Regional Report: New England's Strong Educational Infrastructure Fosters Growth
A Highly Educated Work Force
That same strategy is evident across New England. Another link that unites the New England States is a highly educated work force. The region is known for its extensive base of universities and colleges that has spawned a world-class research and development community. For example, Connecticut alone is home to 45 colleges and universities, while Massachusetts has the highest percentage of advanced degrees in the nation.
Communities throughout New England are leveraging that vital resource, i.e., an educated work force, as a means to attract and grow their base of innovative businesses. Case in point is the "Knowledge Corridor," a term often used to refer to the Hartford, Conn.-Springfield, Mass. metropolitan area. The MSA is home to 1.9 million residents and 120,000 higher education students taking courses at some 32 different colleges and universities based in the area.
Rhode Island also is promoting its own "Knowledge District" - a business-ready infrastructure hub in Providence. Rhode Island is focused on creating a vibrant, mixed-use environment within the Knowledge District that will drive innovation along the industry spectrum and foster the growth of second-generation spin-off companies. In fact, Rhode Island currently ranks second in the United States for its volume of university spin-off ventures.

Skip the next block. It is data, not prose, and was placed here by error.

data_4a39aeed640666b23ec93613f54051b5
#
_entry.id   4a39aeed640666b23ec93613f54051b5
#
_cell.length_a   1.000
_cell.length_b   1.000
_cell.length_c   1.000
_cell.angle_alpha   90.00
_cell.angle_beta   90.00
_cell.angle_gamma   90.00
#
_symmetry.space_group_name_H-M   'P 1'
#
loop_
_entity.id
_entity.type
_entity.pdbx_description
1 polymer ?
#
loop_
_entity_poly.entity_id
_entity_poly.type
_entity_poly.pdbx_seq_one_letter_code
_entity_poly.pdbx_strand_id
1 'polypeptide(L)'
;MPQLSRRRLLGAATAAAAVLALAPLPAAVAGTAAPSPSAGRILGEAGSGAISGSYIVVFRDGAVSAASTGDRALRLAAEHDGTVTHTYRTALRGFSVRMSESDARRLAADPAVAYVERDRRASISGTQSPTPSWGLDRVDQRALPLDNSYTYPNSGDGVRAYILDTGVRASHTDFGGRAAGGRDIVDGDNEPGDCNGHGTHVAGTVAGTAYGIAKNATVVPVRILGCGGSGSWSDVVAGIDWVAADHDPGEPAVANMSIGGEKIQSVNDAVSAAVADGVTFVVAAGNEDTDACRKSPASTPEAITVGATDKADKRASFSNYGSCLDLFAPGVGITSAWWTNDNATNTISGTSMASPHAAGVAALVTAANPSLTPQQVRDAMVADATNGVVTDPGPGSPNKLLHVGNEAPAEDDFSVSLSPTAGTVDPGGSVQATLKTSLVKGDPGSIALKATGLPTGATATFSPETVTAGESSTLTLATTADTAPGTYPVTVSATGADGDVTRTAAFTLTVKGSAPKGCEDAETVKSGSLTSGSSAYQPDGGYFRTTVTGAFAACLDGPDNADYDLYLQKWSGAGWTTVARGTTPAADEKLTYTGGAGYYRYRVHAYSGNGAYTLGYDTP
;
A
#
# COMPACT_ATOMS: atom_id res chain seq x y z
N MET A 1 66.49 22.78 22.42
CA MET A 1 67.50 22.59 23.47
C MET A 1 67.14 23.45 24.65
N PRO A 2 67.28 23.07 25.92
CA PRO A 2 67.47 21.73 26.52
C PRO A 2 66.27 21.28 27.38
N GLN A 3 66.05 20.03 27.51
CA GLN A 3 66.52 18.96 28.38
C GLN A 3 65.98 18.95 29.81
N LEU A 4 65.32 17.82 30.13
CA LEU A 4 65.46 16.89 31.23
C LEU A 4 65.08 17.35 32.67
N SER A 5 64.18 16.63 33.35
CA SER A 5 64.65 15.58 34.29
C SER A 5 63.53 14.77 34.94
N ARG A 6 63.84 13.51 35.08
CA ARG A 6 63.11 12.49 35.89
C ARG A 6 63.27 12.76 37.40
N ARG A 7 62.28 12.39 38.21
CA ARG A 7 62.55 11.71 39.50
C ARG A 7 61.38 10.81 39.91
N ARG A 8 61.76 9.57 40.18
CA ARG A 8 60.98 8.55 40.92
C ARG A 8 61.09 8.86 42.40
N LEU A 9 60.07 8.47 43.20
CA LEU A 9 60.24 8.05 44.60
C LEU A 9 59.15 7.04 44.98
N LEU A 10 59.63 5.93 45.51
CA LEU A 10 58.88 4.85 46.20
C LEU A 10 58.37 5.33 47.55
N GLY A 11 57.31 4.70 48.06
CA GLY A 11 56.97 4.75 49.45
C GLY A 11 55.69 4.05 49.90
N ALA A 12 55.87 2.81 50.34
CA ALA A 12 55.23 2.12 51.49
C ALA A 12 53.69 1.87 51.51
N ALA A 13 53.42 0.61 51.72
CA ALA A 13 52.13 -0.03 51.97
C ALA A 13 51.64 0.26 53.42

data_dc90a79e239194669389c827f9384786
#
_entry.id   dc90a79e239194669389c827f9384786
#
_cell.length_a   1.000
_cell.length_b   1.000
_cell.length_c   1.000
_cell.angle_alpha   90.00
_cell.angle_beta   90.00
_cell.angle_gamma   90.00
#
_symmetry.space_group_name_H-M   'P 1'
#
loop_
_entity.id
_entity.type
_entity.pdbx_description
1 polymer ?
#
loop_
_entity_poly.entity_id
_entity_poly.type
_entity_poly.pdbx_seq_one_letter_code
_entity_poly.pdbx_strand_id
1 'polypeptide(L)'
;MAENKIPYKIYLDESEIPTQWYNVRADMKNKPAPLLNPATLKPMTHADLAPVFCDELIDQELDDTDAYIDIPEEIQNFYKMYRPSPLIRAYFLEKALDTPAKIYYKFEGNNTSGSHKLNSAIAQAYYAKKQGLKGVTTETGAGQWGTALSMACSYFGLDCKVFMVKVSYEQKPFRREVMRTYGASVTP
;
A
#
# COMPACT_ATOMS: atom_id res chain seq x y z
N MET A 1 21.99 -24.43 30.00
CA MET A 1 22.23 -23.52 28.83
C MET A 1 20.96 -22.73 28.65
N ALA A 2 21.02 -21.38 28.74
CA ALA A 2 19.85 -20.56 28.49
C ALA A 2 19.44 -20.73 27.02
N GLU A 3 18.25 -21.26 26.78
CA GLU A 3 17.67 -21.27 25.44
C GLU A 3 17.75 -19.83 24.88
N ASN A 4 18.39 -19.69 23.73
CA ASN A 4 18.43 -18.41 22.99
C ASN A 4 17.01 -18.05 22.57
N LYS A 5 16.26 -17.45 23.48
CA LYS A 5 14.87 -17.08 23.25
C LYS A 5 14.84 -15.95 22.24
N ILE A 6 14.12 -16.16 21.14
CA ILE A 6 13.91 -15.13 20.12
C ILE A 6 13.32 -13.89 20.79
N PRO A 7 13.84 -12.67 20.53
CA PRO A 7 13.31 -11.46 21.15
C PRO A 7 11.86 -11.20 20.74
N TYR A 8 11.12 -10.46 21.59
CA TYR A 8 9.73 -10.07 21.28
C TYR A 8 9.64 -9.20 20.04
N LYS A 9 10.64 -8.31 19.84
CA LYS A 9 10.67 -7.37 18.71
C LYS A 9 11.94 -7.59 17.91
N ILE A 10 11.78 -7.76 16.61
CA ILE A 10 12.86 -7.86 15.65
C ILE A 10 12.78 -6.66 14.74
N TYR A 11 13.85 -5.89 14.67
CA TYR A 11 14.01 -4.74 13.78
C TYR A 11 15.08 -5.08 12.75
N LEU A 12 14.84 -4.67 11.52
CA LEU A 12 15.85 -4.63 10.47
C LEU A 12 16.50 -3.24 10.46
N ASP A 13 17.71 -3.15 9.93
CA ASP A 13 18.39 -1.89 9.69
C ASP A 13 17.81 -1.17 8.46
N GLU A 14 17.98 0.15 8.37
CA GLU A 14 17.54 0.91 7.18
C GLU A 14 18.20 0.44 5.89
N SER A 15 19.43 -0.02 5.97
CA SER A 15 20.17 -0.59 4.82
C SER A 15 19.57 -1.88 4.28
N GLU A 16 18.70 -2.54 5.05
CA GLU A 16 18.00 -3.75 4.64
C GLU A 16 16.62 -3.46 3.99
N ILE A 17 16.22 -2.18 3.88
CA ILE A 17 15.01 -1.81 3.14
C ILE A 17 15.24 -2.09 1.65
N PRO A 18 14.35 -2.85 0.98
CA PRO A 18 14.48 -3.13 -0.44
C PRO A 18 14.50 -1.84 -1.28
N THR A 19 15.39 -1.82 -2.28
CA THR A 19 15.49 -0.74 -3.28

One early success story has been the relocation of 38 Studios' corporate headquarters and 450 jobs to downtown Providence in April. The entertainment and IP creation company is hoping that its move will help to spawn a video game cluster within Rhode Island.
"The staff at 38 Studios is incredibly excited about our relocation to Providence, and we expect to be the first of many relocating knowledge-economy companies that will take advantage of the opportunities Rhode Island provides," says Jennifer MacLean, CEO of 38 Studios.
The proximity to talent from multiple universities such as the University of Rode Island and Brown University was a key factor in 38 Studios' location decision. In addition, the RIEDC Board of Directors approved a $75 million loan guarantee to assist the company in its move to Providence.
And work force development has been a key focal point for Vermont as well. "Vermont has consistently been innovative in its approach to work force training," says Bourgeois. "The flexibility of our programs allows training at all levels - ranging from internships to incumbent worker skills upgrade. We also offer specialized training for specific sectors and skill sets."
Improving the Infrastructure
Although each state is pushing forward with its own economic development strategy, one of the key initiatives under way is a move to upgrade rail transportation throughout the New England region. The U.S. Department of Transportation (DOT) recently awarded more than $800 million to Amtrak and to several New England States to make improvements to high-speed rail in the Northeast. The majority of funds ($795 million) have been allocated for improvements to the Northeast Corridor, which connects New England with economic centers in New York and Washington, D.C.